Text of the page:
Friends of Grasslands
supporting native grassy ecosystems
PO Box 440
Macquarie ACT 2614
Environment Assessment Branch
Department of the Environment
GPO Box 787
Canberra ACT 2601
Referral no: 2020/8801
Friends of Grasslands (FOG) is a community group dedicated to the conservation of natural temperate grassy ecosystems in south-eastern Australia. FOG advocates, educates and advises on matters to do with the conservation of grassy ecosystems, and carries out surveys and other on-ground work. FOG is based in Canberra and its members include professional scientists, landowners, land managers and interested members of the public.
Since its inception, FOG has had an interest in the conservation values of the Poplars and made submission to Queanbeyan City Council concerning the rezoning of the Poplars in 1995. Since that time the adjoining high conservation areas in the ACT have been gazetted as nature reserve. The continuous stretch of Natural Temperate Grassland of the South Eastern Highlands (NTG-SEH) formed by Jerrabomberra East Nature Reserve (NR), Jerrabomberra West NR and the Poplars North and South BioBanking Sites are an extremely important remnant of this critically endangered ecological community and provide essential habitat for several endangered grassland fauna species.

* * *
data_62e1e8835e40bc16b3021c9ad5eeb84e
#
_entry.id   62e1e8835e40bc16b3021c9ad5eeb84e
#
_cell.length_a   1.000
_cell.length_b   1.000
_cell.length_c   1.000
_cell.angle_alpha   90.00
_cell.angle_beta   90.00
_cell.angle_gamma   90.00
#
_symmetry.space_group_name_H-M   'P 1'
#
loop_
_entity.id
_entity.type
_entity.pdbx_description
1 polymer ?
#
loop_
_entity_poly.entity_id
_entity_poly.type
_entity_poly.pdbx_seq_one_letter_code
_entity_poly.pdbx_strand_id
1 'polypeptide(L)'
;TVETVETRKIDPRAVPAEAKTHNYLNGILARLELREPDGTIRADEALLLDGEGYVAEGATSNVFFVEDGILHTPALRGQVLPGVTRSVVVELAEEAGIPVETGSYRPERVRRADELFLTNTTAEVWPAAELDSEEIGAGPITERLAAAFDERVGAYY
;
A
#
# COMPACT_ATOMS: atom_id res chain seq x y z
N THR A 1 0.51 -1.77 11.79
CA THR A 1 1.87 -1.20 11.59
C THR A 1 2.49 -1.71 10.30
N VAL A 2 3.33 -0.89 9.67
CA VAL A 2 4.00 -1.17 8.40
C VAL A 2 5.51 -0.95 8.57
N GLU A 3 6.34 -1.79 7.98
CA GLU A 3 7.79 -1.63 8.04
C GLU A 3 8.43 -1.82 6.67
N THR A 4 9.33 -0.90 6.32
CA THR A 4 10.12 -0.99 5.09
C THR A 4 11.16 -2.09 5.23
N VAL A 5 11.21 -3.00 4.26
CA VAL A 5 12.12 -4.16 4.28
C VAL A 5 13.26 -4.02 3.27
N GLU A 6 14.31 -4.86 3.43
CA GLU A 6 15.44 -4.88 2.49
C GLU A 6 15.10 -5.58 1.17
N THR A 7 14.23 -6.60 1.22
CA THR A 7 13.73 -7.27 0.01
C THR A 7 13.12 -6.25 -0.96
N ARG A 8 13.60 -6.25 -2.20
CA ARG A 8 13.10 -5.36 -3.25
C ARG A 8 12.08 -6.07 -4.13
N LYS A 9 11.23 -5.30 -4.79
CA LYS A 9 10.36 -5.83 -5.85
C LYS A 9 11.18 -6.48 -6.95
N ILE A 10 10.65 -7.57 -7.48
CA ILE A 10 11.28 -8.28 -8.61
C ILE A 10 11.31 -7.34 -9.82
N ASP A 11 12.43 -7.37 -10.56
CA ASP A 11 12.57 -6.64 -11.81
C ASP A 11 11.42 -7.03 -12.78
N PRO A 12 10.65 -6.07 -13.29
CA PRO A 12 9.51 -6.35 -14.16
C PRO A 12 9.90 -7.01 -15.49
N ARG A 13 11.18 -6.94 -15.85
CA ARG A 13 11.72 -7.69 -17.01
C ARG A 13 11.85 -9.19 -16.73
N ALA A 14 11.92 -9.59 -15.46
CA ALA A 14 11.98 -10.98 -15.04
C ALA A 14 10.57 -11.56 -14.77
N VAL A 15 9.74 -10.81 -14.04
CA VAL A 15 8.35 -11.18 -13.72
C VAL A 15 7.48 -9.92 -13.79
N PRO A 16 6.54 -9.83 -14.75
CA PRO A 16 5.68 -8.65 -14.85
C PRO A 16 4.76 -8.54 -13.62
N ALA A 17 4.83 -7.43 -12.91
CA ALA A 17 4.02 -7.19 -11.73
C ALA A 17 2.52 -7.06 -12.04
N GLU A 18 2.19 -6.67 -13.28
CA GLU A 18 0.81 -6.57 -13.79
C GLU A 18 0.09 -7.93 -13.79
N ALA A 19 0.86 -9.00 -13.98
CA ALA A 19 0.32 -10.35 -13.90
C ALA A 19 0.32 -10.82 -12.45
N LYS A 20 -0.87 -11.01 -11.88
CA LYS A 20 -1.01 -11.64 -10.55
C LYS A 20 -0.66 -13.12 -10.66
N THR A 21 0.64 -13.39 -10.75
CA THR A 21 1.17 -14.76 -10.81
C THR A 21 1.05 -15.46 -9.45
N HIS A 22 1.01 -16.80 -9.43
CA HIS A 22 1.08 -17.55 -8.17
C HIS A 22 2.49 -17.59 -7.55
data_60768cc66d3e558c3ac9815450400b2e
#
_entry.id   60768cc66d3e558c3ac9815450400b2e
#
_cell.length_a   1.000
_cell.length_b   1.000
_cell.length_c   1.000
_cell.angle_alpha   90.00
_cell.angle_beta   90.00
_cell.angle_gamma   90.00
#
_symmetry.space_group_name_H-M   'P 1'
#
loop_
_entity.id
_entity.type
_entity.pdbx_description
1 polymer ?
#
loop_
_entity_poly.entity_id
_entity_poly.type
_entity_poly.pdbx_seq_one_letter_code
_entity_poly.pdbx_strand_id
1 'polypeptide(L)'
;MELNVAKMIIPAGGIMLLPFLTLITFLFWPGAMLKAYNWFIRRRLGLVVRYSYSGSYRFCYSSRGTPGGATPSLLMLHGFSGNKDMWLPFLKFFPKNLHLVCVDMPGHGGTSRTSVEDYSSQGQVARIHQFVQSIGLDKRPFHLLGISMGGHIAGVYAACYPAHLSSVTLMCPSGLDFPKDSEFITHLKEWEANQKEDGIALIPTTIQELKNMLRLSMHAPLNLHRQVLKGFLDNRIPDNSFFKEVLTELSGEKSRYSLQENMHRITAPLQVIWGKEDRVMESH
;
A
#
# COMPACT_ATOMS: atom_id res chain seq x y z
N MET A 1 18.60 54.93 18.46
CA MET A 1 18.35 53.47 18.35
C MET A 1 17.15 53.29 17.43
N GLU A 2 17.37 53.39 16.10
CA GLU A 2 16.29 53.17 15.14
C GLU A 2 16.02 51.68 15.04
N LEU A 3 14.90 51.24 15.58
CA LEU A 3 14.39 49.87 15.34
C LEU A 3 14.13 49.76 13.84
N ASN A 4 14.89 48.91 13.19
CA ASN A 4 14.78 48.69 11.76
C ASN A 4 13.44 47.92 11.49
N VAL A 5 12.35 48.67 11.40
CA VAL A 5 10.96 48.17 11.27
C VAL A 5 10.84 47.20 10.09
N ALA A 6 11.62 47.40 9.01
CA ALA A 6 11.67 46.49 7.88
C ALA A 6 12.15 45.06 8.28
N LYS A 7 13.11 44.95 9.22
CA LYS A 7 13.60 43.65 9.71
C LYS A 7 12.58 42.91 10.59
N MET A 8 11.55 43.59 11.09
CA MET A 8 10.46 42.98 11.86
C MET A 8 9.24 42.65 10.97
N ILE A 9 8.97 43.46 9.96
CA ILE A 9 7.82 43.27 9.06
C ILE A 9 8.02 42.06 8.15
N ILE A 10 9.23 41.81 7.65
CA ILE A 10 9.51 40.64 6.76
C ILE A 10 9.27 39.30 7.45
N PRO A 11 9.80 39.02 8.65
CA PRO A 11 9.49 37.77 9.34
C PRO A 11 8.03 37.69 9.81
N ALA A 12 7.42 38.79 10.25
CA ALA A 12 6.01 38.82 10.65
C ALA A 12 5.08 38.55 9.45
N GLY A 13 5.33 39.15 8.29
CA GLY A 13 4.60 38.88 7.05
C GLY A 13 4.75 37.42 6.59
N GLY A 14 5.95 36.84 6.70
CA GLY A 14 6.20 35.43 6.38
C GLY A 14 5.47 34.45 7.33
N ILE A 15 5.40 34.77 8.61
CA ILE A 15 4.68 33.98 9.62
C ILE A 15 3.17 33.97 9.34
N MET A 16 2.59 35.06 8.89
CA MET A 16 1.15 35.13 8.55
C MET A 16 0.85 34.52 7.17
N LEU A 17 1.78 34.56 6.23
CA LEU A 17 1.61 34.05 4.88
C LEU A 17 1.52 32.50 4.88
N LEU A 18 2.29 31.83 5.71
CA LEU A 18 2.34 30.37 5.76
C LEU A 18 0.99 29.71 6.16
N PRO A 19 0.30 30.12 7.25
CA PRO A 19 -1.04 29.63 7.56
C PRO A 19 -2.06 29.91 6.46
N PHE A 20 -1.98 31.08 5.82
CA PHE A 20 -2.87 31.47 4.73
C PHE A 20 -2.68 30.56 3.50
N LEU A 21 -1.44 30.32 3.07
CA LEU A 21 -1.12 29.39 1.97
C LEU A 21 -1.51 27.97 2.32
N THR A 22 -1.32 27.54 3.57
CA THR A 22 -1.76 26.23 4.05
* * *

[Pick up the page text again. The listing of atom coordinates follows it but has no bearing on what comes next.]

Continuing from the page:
FOG notes that, while over 90% of NTG-SEH at the Poplars is included in the two Poplars BioBanking sites, some of moderate to high diversity remains outside the BioBanking sites and is included in this referral as potentially impacted by future development at the Poplars. This ecological community is now considered critically endangered at the national level – there is so little left that all remnants should be protected, particularly one like this that is part of a larger reserved area of this ecological community. For this reason, FOG is strongly of the view that the NTG-SEH in the south west corner (PCT320 zone 1) should be excluded from future development and should be managed for its conservation values, with the long term aim of improving its condition and including it in the Poplars South BioBanking Site. FOG does not accept that the loss of this area of NTG-SEH can be adequately offset in any way.
This area is also habitat for three threatened grassland species, the critically endangered Golden Sun Moth Synemon Plana, the endangered Grassland Earless Dragon Tympanocryptis pinguicolla and the vulnerable Pink-tailed Worm-lizard Aprasia parapulchella. Again, the presence of habitat for these species that is contiguous with the Poplars South BioBanking Site is an indication of the biodiversity values of the area and FOG believes support the case for managing the area for its conservation values and adding it to the BioBanking Site.